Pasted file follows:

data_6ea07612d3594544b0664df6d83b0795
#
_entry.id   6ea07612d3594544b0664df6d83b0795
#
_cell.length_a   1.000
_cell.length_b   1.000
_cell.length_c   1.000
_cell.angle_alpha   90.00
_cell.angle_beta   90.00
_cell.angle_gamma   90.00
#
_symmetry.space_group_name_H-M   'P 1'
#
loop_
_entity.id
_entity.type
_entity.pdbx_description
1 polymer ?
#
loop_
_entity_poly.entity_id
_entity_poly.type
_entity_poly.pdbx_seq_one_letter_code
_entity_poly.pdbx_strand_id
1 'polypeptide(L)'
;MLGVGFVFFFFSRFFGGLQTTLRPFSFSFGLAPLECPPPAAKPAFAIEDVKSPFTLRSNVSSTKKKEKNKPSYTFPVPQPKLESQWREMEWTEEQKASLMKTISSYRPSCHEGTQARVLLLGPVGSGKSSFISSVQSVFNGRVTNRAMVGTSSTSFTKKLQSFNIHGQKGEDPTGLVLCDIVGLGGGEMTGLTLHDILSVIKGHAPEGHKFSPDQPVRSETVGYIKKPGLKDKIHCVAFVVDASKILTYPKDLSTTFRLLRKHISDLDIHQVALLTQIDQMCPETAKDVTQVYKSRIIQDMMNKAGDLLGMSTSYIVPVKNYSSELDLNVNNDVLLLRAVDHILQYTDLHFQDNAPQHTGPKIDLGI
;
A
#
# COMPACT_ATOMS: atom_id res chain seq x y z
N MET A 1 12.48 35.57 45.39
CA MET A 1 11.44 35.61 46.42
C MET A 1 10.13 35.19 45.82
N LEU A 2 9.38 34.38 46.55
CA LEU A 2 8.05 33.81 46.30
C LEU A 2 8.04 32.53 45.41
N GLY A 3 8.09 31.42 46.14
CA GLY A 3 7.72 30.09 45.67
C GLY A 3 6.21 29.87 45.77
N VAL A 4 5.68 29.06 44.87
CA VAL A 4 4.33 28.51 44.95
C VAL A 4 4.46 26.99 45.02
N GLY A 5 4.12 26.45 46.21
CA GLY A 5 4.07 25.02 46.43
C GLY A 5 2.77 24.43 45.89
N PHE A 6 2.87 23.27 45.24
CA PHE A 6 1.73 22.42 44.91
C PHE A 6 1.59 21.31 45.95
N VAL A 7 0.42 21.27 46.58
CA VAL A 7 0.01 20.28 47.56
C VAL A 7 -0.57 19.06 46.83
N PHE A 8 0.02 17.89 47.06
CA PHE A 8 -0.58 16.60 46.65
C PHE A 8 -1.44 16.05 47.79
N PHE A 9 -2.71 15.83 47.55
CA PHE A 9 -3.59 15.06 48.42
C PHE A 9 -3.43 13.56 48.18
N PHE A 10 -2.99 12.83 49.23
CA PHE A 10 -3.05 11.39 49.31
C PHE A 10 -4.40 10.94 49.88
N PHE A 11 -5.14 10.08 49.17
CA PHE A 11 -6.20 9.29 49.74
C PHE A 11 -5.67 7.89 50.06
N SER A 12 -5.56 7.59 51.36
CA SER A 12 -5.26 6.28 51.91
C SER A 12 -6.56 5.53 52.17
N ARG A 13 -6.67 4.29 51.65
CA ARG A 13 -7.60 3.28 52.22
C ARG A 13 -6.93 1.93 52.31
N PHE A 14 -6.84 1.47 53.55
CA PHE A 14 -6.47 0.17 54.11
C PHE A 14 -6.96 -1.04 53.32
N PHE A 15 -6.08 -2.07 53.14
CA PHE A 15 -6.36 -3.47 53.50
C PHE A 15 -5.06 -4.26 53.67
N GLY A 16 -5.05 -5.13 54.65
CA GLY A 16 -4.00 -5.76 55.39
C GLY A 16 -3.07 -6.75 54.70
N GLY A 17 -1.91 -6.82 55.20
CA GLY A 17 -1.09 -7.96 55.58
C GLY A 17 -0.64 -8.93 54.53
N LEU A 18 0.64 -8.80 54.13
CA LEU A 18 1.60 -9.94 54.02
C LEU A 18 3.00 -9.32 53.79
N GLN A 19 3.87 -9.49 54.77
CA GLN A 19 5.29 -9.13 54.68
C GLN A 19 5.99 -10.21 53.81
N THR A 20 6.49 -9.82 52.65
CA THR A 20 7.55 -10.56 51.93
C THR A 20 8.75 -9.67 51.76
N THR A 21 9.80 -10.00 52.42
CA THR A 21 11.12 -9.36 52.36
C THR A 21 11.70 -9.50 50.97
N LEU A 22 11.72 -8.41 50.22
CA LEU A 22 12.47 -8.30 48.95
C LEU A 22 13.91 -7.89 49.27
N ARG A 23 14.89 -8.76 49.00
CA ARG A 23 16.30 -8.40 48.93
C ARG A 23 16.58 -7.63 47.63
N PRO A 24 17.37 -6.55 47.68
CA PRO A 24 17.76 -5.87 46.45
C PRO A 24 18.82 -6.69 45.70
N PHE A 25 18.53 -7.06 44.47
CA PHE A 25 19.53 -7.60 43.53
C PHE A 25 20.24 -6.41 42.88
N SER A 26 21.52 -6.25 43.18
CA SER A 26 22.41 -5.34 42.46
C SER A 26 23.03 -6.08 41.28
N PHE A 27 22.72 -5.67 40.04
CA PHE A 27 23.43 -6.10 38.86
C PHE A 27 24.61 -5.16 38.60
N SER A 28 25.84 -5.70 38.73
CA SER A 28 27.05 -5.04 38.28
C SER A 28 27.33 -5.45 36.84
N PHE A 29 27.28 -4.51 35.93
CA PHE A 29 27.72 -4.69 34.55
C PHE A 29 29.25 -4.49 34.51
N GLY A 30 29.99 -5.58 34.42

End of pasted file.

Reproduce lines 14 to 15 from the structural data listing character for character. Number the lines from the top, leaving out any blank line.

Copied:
loop_
_entity.id